The worst of the underbelly of Atlanta, the sexual trafficking of children, some as young as 9, has become widely known in recent years.
It was bad enough in 2006 that Atlanta Mayor Shirley Franklin launched a “Dear John” program “to purposefully attack the problem of child prostitution” in Atlanta.
In January 2007, CNN’s Clinton Anderson reported that drug dealers had started pimping young girls because, as a recovery counselor told him, “you can only sell a dime bag once; you can sell a 10-year-old girl over and over again.”
Anderson noted then that he couldn’t get comprehensive numbers for such offenses. Pimping a minor wasn’t upgraded from a misdemeanor to a felony in Georgia until 2001. Even then, he quoted a Fulton County prosecutor as saying that the change in the law had mainly driven child trafficking from the street to the Internet, and that prosecutors needed to be better organized to fight the problem.
The website of Human Trafficking Atlanta, a child-protection advocacy group, bears that out. It still calls Atlanta “a global hub of human slavery” and the “number one hub of human trafficking and child sex exploitation in the United States.”
It says that adult men, instead of traveling to Thailand to have sex with children, fly into Atlanta’s Hartsfield-Jackson airport, are picked up by pimps who take them to have sex with child sex slaves, and are then taken back to the airport for their trip home in time to have dinner with their family.
Maybe that will begin to change, now that Georgia has finally passed, and begun implementing this month, what is arguably the toughest law in the country to combat the commercial sex slavery of children.
The law attacks the problem at both ends, substantially changing the traditional approach to prostitution that locked up the sex slaves and prostitutes along with the johns. Georgia’s new law — passed this year after four years of legislative dithering while the problem worsened — socks the pimps and human traffickers of children with heavy criminal penalties. At the same time, it provides counseling and help to the child and adult victims of sex slavery and violence. Such help may include state money for medical treatment if the victim cooperates with prosecutors.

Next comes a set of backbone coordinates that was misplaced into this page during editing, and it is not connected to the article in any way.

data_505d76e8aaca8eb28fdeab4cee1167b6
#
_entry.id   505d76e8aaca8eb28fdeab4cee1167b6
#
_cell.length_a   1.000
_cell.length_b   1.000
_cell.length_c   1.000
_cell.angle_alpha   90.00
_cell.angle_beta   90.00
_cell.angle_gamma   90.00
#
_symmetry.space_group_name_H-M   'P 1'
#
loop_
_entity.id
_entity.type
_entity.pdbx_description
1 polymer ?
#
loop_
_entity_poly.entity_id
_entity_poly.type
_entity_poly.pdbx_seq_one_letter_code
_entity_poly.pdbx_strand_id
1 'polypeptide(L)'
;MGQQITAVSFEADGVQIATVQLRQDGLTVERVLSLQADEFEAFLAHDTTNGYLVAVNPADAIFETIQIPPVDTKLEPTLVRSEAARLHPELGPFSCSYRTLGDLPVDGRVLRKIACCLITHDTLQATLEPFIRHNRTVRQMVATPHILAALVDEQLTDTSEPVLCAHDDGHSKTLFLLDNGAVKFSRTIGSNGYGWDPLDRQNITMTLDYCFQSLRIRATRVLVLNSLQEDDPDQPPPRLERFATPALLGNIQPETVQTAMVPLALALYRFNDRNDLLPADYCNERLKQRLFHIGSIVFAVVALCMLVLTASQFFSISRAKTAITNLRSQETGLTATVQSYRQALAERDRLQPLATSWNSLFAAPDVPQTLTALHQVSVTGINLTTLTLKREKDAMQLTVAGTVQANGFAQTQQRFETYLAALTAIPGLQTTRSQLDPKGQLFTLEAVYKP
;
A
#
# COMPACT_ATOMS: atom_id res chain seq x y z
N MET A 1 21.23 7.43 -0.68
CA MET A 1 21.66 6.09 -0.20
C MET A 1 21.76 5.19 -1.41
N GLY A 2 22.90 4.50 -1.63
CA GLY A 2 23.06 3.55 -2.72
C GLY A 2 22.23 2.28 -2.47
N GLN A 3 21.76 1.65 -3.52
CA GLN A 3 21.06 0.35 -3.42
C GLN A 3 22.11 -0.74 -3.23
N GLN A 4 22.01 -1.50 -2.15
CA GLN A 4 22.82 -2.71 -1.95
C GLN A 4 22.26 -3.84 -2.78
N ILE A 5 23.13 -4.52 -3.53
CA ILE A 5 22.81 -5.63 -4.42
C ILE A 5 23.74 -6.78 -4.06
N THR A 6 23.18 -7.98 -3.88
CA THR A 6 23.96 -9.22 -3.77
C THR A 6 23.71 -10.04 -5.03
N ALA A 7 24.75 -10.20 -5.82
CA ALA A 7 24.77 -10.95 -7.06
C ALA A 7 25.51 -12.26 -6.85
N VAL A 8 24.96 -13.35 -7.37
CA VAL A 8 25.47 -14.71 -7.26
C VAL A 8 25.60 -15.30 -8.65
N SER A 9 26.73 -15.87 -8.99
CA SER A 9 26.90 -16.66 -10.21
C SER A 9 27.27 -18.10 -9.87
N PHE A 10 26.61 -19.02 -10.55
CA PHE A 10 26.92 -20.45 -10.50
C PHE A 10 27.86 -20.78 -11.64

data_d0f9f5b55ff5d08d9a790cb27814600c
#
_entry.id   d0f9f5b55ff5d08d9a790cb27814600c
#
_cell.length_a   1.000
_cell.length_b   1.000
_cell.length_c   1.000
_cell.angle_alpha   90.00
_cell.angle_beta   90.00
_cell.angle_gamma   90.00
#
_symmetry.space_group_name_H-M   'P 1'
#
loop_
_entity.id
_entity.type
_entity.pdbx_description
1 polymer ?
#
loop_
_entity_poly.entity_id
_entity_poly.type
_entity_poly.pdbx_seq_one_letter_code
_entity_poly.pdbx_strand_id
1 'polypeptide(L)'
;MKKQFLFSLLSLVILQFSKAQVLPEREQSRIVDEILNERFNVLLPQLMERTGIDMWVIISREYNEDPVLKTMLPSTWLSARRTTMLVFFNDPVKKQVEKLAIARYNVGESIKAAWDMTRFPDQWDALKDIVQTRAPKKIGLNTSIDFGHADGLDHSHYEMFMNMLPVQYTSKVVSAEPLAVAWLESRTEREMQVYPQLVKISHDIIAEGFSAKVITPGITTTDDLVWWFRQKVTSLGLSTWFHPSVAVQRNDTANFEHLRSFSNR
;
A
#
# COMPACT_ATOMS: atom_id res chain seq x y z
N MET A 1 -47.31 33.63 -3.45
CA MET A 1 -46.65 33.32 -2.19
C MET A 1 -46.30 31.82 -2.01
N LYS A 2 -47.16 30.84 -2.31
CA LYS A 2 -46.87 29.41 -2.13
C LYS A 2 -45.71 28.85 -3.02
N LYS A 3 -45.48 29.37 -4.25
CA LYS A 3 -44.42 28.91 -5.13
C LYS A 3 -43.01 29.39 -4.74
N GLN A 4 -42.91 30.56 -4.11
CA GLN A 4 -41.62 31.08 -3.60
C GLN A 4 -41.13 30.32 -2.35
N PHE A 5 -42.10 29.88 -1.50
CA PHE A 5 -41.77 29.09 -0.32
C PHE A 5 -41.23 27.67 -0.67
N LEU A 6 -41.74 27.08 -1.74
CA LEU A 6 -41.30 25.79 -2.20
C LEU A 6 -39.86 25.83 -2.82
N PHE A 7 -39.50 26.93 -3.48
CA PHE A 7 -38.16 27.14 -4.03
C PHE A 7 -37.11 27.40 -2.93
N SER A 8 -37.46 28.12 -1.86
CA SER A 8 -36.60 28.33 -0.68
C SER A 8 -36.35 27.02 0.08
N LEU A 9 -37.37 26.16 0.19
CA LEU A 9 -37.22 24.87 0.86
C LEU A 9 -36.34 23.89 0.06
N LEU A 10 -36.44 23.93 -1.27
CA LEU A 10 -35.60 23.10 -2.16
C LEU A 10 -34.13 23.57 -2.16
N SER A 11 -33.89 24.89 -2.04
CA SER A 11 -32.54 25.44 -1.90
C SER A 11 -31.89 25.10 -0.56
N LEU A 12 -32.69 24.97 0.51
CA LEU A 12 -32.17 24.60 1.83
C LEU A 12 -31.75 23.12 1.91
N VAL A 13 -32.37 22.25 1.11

The law also prohibits prosecutors from charging adult prostitutes with sex crimes if they were victims of trafficking or coercion when the crimes occurred. Coercion is broadly defined, to include destruction of immigration documents and financial and familial retaliation as well as violence.
For traffickers, pimps and johns, the law specifies a 25-year minimum sentence for people convicted of trafficking minors under 18. It imposes a 5-year minimum sentence on offenders convicted of paying for sex with children 16 or older. Offenders caught seeking sex with children below the age of 16 are subject to a sentence of 10 years.
Given the horrific damage of sex slavery, the new law is not too harsh. If diligently enforced, it may provide a useful national model, as well. Atlanta certainly needs it. The shame is that Georgia waited so long to attack the rampant sexual slavery that has made its capital infamous.
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